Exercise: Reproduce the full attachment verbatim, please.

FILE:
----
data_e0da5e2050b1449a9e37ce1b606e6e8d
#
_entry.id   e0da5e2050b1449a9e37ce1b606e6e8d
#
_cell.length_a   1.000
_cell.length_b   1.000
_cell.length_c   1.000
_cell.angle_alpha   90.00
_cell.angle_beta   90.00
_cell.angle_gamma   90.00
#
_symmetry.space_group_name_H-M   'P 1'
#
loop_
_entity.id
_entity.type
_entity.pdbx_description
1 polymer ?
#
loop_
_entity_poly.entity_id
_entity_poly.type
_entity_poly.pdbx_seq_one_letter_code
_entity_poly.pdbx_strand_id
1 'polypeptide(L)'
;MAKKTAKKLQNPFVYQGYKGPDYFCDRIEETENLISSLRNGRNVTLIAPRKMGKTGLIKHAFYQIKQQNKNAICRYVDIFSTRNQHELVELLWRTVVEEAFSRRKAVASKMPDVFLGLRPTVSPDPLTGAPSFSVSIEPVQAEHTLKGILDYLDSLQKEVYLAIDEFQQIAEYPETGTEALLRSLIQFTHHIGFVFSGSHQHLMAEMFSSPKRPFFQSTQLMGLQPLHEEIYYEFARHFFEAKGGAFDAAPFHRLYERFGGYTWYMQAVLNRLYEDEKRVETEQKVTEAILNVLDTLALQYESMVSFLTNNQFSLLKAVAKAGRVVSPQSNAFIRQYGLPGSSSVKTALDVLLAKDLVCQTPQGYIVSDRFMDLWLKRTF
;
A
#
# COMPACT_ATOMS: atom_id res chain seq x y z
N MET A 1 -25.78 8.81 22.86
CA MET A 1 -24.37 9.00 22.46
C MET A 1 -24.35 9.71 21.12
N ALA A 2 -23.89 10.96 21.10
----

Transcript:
data_e0da5e2050b1449a9e37ce1b606e6e8d
#
_entry.id   e0da5e2050b1449a9e37ce1b606e6e8d
#
_cell.length_a   1.000
_cell.length_b   1.000
_cell.length_c   1.000
_cell.angle_alpha   90.00
_cell.angle_beta   90.00
_cell.angle_gamma   90.00
#
_symmetry.space_group_name_H-M   'P 1'
#
loop_
_entity.id
_entity.type
_entity.pdbx_description
1 polymer ?
#
loop_
_entity_poly.entity_id
_entity_poly.type
_entity_poly.pdbx_seq_one_letter_code
_entity_poly.pdbx_strand_id
1 'polypeptide(L)'
;MAKKTAKKLQNPFVYQGYKGPDYFCDRIEETENLISSLRNGRNVTLIAPRKMGKTGLIKHAFYQIKQQNKNAICRYVDIFSTRNQHELVELLWRTVVEEAFSRRKAVASKMPDVFLGLRPTVSPDPLTGAPSFSVSIEPVQAEHTLKGILDYLDSLQKEVYLAIDEFQQIAEYPETGTEALLRSLIQFTHHIGFVFSGSHQHLMAEMFSSPKRPFFQSTQLMGLQPLHEEIYYEFARHFFEAKGGAFDAAPFHRLYERFGGYTWYMQAVLNRLYEDEKRVETEQKVTEAILNVLDTLALQYESMVSFLTNNQFSLLKAVAKAGRVVSPQSNAFIRQYGLPGSSSVKTALDVLLAKDLVCQTPQGYIVSDRFMDLWLKRTF
;
A
#
# COMPACT_ATOMS: atom_id res chain seq x y z
N MET A 1 -25.78 8.81 22.86
CA MET A 1 -24.37 9.00 22.46
C MET A 1 -24.35 9.71 21.12
N ALA A 2 -23.89 10.96 21.10